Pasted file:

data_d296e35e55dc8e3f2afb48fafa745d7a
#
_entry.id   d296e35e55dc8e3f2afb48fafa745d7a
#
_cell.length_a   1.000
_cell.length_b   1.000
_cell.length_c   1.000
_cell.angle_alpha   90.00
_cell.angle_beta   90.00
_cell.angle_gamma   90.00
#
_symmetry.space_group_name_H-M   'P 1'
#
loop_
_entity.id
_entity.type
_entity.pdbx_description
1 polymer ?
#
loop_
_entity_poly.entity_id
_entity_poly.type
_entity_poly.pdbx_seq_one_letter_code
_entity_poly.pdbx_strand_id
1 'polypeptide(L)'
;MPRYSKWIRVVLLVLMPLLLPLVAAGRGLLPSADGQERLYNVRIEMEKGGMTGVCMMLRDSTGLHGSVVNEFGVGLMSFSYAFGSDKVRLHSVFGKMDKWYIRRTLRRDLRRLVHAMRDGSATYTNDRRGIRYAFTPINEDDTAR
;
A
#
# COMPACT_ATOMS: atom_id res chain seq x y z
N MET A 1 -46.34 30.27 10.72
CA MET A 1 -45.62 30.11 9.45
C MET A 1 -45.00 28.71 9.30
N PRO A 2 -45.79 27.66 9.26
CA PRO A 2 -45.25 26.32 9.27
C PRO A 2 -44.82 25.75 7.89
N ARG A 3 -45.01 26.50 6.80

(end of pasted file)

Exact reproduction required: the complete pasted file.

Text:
data_d296e35e55dc8e3f2afb48fafa745d7a
#
_entry.id   d296e35e55dc8e3f2afb48fafa745d7a
#
_cell.length_a   1.000
_cell.length_b   1.000
_cell.length_c   1.000
_cell.angle_alpha   90.00
_cell.angle_beta   90.00
_cell.angle_gamma   90.00
#
_symmetry.space_group_name_H-M   'P 1'
#
loop_
_entity.id
_entity.type
_entity.pdbx_description
1 polymer ?
#
loop_
_entity_poly.entity_id
_entity_poly.type
_entity_poly.pdbx_seq_one_letter_code
_entity_poly.pdbx_strand_id
1 'polypeptide(L)'
;MPRYSKWIRVVLLVLMPLLLPLVAAGRGLLPSADGQERLYNVRIEMEKGGMTGVCMMLRDSTGLHGSVVNEFGVGLMSFSYAFGSDKVRLHSVFGKMDKWYIRRTLRRDLRRLVHAMRDGSATYTNDRRGIRYAFTPINEDDTAR
;
A
#
# COMPACT_ATOMS: atom_id res chain seq x y z
N MET A 1 -46.34 30.27 10.72
CA MET A 1 -45.62 30.11 9.45
C MET A 1 -45.00 28.71 9.30
N PRO A 2 -45.79 27.66 9.26
CA PRO A 2 -45.25 26.32 9.27
C PRO A 2 -44.82 25.75 7.89
N ARG A 3 -45.01 26.50 6.80